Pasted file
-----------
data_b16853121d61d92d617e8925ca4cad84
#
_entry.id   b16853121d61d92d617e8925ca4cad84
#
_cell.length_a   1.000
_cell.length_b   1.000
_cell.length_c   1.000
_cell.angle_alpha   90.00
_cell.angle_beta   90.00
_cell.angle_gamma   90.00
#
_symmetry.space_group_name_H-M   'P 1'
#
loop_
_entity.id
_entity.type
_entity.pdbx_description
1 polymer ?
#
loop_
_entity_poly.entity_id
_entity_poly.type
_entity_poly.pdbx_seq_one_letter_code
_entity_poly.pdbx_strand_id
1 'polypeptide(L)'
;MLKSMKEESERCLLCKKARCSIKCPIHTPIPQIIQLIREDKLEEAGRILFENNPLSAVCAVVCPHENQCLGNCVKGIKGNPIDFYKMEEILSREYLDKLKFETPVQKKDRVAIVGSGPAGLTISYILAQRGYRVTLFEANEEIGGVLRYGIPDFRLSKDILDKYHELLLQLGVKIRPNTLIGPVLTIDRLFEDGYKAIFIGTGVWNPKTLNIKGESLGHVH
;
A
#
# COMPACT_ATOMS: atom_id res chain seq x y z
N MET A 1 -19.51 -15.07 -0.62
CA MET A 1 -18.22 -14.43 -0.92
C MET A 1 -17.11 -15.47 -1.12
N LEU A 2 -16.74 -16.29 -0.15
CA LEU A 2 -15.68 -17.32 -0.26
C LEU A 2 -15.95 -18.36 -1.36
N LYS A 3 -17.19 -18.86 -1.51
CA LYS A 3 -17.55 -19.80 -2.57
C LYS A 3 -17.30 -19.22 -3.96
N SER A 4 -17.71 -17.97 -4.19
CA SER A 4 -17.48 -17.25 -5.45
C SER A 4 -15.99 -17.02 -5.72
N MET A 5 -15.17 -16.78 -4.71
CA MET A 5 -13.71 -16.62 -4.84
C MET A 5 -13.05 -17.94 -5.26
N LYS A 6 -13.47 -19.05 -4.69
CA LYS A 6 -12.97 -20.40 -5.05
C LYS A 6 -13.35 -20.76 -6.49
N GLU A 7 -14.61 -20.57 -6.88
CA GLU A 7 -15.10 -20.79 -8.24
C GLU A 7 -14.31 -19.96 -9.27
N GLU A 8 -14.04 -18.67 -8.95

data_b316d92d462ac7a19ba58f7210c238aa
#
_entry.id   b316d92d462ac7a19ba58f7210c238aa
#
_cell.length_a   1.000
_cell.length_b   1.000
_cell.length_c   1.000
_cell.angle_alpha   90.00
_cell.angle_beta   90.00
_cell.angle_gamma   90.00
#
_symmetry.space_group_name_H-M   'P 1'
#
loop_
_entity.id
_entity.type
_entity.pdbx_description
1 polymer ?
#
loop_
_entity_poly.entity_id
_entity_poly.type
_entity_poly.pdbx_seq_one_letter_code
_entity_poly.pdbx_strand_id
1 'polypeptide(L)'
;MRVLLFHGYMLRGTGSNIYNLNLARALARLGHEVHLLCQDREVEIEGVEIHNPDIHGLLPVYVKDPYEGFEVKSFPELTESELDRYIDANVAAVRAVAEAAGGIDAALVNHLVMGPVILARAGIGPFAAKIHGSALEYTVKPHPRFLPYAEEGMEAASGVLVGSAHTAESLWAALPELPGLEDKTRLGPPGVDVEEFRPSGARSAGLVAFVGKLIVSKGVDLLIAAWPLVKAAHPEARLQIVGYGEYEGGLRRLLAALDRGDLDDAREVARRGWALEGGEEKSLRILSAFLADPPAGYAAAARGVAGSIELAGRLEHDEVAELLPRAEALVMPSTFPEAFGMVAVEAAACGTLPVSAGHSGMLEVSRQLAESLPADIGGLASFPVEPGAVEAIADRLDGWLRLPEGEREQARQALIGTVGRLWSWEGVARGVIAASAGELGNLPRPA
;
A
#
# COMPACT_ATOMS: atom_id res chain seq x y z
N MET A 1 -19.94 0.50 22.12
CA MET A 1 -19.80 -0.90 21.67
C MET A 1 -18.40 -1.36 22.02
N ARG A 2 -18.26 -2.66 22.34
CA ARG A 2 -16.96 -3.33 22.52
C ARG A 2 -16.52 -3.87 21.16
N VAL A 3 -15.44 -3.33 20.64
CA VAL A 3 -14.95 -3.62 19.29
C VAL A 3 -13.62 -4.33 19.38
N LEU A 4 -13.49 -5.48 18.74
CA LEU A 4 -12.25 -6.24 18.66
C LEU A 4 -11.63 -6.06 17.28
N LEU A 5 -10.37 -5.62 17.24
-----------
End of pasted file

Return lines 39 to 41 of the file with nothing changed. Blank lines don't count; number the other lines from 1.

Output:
C LYS A 3 -17.30 -19.22 -3.96
N SER A 4 -17.71 -17.97 -4.19
CA SER A 4 -17.48 -17.25 -5.45